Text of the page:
That may be the case, but consider, what exactly is getting encoded? Assuming that this is not a field that require rich text editing, what are we likely to have there?

Text, normal text, text that can roundtrip through HTML encoding without modifications.

HTML style text in most of those form fields are actually rare. And if you need to have some form of control over it, you can always handle the decoding yourself. Safe by default is a good approach. In fact, I have a project that uses just this approach, and it is working wonderfully well.

Another approach for that would be to make outputting HTML encoded strings very easy. In fact, it should be so easy that it would be the default approach for output strings.

Here, the <%= %> syntax fails. It translate directly to Response.Write(), which means that you have to take an extra step to get secured output. I would suggest changing, for MS MVC, the output of <%= %> to output HTML encoded strings, and provide a secondary way to output raw text to the user.

In MonoRail, Damien Guard has been responsible for pushing us in this direction. He had pointed out several places where MonoRail was not secure by default. As a direct result of Damien's suggestions, Brail has gotten the !{post.Author} syntax, which does HTML encoding. This is now considered the best practice for output data, as well as my own default approach.

Due to backward comparability reasons, I kept the following syntax valid: ${post.Author}, mainly because it is useful for doing things like output HTML directly, such as in: ${Form.HiddenField("user.id")}. For the same reason, we cannot automatically encode everything by default, which is controversial, but very useful.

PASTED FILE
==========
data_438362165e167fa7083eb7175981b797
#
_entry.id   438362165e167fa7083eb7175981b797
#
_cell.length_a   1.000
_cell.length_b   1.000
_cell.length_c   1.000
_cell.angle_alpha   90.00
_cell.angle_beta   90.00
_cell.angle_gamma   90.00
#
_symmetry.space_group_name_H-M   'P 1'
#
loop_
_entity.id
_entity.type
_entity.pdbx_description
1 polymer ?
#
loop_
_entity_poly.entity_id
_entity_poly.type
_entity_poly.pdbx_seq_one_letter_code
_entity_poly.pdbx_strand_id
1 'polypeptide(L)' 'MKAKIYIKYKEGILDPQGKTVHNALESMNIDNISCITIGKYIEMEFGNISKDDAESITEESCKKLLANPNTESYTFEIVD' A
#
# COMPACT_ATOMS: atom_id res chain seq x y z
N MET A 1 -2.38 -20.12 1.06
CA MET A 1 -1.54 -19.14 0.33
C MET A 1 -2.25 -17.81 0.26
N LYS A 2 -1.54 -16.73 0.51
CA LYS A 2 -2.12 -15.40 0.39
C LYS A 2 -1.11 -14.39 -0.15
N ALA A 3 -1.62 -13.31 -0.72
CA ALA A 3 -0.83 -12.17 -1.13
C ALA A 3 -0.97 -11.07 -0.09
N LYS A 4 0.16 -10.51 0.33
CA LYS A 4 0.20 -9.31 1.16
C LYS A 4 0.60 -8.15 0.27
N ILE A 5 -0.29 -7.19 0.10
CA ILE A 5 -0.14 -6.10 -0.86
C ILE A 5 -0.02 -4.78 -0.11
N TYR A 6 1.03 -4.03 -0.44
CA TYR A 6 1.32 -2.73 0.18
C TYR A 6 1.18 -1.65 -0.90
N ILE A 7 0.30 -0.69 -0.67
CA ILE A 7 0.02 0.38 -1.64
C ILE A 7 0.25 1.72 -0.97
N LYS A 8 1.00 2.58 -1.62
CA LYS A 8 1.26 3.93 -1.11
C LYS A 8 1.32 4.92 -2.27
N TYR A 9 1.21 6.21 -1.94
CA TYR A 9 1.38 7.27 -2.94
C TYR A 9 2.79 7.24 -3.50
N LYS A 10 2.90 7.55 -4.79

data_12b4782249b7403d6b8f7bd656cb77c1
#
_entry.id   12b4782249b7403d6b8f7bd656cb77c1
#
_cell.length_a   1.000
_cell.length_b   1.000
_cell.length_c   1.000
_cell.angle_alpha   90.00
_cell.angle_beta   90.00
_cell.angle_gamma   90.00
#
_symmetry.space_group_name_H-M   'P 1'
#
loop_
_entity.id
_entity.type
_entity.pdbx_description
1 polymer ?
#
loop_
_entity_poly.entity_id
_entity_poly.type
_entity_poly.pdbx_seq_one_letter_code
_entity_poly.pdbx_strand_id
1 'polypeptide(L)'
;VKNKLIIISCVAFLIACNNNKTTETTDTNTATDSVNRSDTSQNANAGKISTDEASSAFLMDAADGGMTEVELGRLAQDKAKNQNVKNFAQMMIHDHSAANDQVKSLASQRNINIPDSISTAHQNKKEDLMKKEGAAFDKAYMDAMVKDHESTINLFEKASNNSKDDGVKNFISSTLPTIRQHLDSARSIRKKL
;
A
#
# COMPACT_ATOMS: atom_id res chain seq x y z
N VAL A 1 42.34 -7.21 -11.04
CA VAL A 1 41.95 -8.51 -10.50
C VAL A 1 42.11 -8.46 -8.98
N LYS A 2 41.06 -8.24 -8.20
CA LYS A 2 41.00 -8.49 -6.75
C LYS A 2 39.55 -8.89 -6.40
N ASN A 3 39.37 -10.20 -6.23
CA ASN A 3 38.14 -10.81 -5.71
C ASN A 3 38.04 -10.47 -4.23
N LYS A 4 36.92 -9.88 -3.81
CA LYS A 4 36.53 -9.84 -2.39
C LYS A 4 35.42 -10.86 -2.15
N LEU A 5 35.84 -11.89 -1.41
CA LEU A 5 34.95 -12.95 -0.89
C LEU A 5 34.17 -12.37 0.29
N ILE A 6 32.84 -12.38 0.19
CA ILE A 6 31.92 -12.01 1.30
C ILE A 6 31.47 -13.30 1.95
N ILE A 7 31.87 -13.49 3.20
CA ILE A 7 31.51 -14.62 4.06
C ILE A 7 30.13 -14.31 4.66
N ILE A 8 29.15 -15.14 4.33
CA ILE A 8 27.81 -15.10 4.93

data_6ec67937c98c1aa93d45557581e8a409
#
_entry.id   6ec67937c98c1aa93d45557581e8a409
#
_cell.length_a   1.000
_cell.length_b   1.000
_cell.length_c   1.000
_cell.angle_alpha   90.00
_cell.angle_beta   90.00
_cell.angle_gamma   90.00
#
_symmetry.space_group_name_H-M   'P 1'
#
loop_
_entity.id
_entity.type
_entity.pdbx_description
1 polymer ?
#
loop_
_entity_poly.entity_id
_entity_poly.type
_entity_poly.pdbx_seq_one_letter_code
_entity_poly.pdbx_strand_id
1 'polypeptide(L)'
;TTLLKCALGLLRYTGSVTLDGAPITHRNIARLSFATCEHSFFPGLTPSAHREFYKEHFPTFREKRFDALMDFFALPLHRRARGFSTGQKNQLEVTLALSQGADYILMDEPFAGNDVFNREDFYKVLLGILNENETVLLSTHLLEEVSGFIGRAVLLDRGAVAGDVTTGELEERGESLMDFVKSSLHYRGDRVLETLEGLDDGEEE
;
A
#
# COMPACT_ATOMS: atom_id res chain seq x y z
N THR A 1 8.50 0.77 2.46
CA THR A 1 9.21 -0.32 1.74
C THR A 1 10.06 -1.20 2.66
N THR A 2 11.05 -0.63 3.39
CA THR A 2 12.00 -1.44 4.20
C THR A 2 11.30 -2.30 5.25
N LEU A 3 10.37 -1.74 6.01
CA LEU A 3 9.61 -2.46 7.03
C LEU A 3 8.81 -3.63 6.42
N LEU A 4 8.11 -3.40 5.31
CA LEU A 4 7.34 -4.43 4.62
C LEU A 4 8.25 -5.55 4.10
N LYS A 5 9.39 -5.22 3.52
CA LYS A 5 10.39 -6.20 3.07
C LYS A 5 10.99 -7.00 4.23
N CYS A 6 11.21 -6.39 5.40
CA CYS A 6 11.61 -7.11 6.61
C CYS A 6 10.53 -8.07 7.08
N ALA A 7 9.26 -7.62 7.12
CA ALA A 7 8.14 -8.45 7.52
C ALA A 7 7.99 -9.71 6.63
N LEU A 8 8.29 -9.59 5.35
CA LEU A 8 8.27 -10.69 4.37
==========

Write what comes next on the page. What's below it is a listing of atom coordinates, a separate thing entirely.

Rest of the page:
Regardless, having a very easy way ( !{post.Author} ) to do things in a secure fashion is a plus. I would strongly suggest that the MS MVC team would do the same. Not a "best practice", not "suggested usage", simply force it by default (and allow easy way out when needed).

time to read 1 min | 67 words

One on the nicer semantics of App_GlobalResources is that it is updated on the fly. I wanted to use it with MonoRail, but I wasn't quite sure how. A minute's search turned out that this syntax works:

[Resource("msgs", "Resources.Messages",
	AssemblyName = "App_GlobalResources")]
[Resource("err", "Resources.Errors",
	AssemblyName = "App_GlobalResources")]
public abstract class BaseController : SmartDispatcherController
{
}
time to read 5 min | 896 words

Adam has an interesting discussion here about handling common actions in MonoRail. This has sparked some discussion in the MonoRail mailing list. I wanted to take the chance to discuss the idea in more detail here.

Basically, he is talking about doing this:

public class IndexAction : SmartDispatcherAction
{
   private ISearchableRepository repos;
   private string indexView;

   public IndexAction(
      ISearchableRepository repos,
      string indexView)
   {